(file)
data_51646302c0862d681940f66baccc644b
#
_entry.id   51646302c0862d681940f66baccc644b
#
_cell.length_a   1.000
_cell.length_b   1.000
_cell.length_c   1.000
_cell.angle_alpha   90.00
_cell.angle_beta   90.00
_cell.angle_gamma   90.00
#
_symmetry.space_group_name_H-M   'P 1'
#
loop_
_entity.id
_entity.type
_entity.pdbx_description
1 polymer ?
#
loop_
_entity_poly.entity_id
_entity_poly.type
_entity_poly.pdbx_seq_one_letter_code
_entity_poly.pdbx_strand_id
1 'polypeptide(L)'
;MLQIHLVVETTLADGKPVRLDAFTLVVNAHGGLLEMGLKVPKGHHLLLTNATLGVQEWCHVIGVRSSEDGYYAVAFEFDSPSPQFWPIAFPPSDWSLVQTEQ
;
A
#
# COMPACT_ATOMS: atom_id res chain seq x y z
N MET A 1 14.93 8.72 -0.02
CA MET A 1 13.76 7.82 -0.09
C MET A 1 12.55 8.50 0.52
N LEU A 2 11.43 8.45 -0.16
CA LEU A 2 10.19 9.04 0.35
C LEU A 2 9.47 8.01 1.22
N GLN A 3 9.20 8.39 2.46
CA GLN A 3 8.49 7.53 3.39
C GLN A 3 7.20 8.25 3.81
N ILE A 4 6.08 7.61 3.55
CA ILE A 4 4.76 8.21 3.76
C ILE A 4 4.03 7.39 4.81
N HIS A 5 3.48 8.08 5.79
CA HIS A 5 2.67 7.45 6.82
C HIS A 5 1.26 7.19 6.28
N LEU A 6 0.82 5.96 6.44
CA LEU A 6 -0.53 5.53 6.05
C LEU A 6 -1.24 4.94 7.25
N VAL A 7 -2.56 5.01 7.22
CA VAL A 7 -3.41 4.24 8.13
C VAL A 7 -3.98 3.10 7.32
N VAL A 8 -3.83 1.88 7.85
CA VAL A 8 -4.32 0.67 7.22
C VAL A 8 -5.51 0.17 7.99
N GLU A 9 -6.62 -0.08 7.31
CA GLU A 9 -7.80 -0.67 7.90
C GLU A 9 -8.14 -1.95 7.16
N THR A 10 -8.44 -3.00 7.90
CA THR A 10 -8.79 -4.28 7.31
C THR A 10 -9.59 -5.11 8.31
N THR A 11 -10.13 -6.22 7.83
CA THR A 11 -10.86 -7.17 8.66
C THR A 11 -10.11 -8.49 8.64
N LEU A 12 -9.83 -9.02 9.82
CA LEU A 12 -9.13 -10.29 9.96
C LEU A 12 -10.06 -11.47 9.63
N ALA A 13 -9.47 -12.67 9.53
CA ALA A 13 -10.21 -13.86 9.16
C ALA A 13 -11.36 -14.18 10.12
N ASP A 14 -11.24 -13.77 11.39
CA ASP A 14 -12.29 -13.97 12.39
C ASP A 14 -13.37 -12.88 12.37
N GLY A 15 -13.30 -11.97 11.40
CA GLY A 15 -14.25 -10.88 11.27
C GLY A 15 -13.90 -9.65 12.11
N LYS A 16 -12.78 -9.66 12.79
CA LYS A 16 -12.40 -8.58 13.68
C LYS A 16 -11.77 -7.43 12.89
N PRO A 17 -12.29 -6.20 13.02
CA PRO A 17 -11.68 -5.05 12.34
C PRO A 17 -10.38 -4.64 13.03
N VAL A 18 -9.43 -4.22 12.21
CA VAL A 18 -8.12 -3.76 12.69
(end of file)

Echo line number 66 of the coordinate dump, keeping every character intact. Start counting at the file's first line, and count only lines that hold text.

C LEU A 12 -10.06 -11.47 9.63